In this special episode of the L&D podcast, David James (L&D podcast host) opened the floor for an AMA (Ask Me Anything) session. Following on from Part 2: L&D Today at Its Best (& Worst), in this final post of a three-part series, David explores the future of L&D. 

Hear all of the listener questions in episode 13 of the L&D podcast 


Do you think the future of learning development is moving more into the operation? Or is the operation moving more into L&D?  

I believe that L&D will be much more closely aligned to the operations through 1) the advancement of HR and people analytics and 2) creating a new vision for L&D that everybody buys into based upon outcomes rather than activities or products. I think that we will align more closely with the operation because we will understand it better.


If we removed L&D from the business, would the business survive, or thrive? If L&D went up in smoke tomorrow, would anyone notice? 

I think, very quickly, a shadow L&D department would be created. It would be like going back to the very evolution of life on earth and then starting from scratch again. A single-cell L&D department would crop up, focused on attendance rates and other nonsensical “learning metrics”.

There is a real need for learning but it needs a vision; a vision that’s better than now for employees and the organisation. It needs leadership to take people from their current perception of what they think is possible with learning and development, and then it needs activation. As I said before, I am optimistic about our value and our role, but it’s too often not evolved far enough in the maturity of the function in any given organisation.


With many companies moving towards more autonomous and self-managed ways of working, how is L&D framed in such a world?

This is a great question. I don’t think it really matters if the organisation itself or the people are more autonomous or self-managed. 

Whether you’re new to a self-managed or autonomous company or not, you’re still going to need high direction at the outset. We all need high direction when we’re in unfamiliar situations, organisations or teams. Unfortunately, courses on a schedule and elearning in that context are not enough.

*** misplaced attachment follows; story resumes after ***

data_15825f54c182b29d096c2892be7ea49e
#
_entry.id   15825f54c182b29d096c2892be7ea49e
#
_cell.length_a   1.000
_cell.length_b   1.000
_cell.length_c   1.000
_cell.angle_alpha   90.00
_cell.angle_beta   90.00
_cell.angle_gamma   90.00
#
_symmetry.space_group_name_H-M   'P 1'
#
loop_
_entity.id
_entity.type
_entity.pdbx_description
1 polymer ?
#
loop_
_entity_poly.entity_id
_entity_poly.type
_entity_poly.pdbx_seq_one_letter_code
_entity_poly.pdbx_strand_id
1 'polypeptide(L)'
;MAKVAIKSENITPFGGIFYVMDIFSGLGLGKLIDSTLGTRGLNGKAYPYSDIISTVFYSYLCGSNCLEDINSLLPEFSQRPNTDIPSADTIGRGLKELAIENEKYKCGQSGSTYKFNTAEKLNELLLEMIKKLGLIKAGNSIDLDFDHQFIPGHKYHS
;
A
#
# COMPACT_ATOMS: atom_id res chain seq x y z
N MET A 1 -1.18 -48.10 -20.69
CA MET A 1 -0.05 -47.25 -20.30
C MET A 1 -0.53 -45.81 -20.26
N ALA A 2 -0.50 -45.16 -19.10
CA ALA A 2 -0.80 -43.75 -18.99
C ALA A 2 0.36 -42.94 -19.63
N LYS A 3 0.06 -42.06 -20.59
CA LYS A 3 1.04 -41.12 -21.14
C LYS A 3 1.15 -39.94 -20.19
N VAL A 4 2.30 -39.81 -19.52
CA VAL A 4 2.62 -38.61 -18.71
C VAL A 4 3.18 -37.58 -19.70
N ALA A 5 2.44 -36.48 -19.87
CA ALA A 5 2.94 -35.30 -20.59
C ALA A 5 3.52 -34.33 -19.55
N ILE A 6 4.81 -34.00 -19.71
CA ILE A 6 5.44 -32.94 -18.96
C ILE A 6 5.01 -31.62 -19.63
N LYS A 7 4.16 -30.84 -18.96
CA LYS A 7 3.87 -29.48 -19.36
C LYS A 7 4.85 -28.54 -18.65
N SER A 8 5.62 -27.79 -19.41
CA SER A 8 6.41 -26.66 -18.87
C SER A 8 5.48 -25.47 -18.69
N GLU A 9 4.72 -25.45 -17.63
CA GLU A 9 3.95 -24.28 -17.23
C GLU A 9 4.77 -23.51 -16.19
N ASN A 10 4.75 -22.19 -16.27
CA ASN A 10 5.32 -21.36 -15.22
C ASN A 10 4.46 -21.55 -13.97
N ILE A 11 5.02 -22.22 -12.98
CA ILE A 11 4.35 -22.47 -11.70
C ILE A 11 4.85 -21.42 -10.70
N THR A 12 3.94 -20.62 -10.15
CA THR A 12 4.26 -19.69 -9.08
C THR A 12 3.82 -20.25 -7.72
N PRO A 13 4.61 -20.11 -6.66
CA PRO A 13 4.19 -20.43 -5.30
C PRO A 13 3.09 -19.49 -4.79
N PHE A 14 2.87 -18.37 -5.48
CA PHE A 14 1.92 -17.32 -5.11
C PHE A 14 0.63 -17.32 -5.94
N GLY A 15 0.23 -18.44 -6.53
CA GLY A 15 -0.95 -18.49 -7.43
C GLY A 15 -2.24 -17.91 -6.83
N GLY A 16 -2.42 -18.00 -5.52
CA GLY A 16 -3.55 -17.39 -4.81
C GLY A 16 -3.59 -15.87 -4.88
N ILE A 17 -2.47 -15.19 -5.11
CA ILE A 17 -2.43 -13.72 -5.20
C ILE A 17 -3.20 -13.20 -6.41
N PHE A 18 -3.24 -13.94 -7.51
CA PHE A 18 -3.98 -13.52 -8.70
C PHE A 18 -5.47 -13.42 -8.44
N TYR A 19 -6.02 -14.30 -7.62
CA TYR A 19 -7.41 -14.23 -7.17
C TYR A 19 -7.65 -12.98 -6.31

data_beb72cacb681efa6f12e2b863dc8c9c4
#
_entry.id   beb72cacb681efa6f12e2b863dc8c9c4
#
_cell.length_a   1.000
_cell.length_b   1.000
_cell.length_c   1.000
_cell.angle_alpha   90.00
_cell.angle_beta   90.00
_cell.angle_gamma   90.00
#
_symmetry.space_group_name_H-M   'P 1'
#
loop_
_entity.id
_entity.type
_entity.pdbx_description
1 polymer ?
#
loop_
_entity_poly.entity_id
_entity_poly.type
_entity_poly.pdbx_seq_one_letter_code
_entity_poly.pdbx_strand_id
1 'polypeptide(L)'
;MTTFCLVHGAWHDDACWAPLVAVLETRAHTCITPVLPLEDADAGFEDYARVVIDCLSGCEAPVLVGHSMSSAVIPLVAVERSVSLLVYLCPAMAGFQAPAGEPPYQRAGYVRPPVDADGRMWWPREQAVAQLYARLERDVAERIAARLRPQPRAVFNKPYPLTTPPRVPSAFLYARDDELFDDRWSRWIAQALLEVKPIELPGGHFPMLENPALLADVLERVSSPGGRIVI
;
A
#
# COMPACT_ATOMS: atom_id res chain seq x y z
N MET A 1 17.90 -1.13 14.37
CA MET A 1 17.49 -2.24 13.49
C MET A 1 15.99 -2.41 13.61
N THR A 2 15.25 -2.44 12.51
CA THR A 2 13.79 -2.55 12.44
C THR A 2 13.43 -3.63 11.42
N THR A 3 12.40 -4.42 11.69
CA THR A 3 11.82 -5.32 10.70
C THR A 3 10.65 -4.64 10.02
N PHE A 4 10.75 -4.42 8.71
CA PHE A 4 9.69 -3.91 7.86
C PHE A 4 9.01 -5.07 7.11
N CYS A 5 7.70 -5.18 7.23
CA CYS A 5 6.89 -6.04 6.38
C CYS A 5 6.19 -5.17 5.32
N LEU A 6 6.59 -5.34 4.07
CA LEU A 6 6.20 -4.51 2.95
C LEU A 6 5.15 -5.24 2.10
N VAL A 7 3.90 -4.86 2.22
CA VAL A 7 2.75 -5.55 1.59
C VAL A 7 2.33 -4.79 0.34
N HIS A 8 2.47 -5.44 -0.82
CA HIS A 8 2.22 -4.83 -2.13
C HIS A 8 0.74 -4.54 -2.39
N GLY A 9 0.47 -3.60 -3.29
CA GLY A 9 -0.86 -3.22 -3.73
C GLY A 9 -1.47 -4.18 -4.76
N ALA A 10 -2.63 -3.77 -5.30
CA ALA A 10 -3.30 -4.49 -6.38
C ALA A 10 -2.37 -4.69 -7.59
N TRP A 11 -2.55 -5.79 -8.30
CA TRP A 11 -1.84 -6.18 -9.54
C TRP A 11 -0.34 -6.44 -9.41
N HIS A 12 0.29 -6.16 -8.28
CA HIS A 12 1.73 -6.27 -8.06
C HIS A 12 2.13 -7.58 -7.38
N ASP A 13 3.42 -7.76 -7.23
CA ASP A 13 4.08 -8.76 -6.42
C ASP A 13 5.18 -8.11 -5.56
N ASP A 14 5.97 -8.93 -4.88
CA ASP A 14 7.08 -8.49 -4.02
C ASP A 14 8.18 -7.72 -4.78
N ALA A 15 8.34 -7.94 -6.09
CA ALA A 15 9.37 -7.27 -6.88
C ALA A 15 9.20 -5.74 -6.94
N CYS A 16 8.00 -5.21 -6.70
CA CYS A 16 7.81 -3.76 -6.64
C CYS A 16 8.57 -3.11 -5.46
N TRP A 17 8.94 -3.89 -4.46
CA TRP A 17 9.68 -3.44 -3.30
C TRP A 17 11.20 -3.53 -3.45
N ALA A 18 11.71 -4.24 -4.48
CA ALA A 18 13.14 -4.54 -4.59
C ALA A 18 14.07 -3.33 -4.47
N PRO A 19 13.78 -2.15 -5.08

We need to help people as they transition into and through a company, addressing real friction, and embedding support into the tools they already use for work.


What will learning in the context of work look like in 20 years? 

That’s a hard question to answer because it’s such a long way out. Can you believe that it was only around 10 years ago that iPhones became the norm? Speaking from a high level though, I think that the work itself will be more intuitive and support will be built into the tools we use for work. 

The likelihood is that mixed realities will help to support learning at the point of need and eliminate, or at least reduce, the administration of our roles so that we can elevate human capabilities. 


Is it inevitable that organisations will have to switch from learning management systems to learning experience platforms in the near future to foster workplace learning?

No, I think the terms and products just muddy the water. I hope it’s inevitable that L&D will become more outcome-focused, more digitally savvy and judicious over the tech we introduce into our organisations.


As learning becomes even more critical to an organisation’s success and learning goes into the workflow, will the standalone corporate L&D department die? 

I don’t think it will die. It goes back to trying to find out what’s really broken and what really needs our attention. I always say to people, if we address friction, rather than creating or transferring business needs into learning needs, we’ll find our role is so much more focused, and much more aimed at real results that people care about.


What one piece of advice would you give to someone who’s starting out on a new L&D project or initiative?

My recommendation is: spend the time upfront gathering data and trying to understand what the real problems are as best you can. From there you’ll be able to reduce business friction and positively impact business performance.


Many thanks to L&D podcast listeners Danny Seals, Craig Taylor, Chris Barker, Perry Timms, Mahesh Ramani, Ravi Shankar and Myles Runham for the fantastic questions!

Find out how to increase business performance by aligning L&D with your employees’ needs.